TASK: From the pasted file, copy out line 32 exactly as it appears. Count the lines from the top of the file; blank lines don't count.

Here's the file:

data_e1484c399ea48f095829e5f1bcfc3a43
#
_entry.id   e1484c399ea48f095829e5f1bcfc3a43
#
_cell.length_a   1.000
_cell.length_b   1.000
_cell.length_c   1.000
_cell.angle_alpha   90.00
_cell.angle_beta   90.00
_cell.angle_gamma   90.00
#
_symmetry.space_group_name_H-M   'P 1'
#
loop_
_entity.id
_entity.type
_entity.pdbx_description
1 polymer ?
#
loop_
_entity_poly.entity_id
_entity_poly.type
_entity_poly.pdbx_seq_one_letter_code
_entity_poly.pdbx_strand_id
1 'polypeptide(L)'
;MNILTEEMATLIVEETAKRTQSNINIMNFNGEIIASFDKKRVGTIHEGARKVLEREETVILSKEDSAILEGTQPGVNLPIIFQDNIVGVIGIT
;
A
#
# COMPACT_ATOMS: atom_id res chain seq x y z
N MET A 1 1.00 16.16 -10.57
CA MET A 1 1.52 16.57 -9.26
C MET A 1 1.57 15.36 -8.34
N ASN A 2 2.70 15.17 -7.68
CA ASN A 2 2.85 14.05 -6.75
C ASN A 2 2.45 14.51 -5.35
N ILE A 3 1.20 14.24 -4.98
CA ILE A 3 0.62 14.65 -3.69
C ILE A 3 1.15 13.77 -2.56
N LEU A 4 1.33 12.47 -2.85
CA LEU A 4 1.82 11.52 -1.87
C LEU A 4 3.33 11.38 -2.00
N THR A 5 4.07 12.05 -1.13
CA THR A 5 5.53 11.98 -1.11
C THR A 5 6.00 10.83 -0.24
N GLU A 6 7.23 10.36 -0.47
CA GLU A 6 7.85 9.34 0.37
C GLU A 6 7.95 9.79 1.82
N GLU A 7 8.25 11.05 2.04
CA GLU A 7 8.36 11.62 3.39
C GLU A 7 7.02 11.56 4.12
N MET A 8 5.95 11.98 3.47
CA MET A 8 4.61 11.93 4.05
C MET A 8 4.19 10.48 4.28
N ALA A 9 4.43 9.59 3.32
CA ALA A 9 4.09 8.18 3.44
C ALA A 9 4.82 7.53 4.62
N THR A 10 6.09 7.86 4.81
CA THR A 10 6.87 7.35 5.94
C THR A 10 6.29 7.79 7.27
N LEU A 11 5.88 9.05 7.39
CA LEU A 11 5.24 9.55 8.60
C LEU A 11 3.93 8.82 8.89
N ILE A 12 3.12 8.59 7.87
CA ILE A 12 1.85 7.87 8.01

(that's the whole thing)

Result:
CA MET A 1 1.52 16.57 -9.26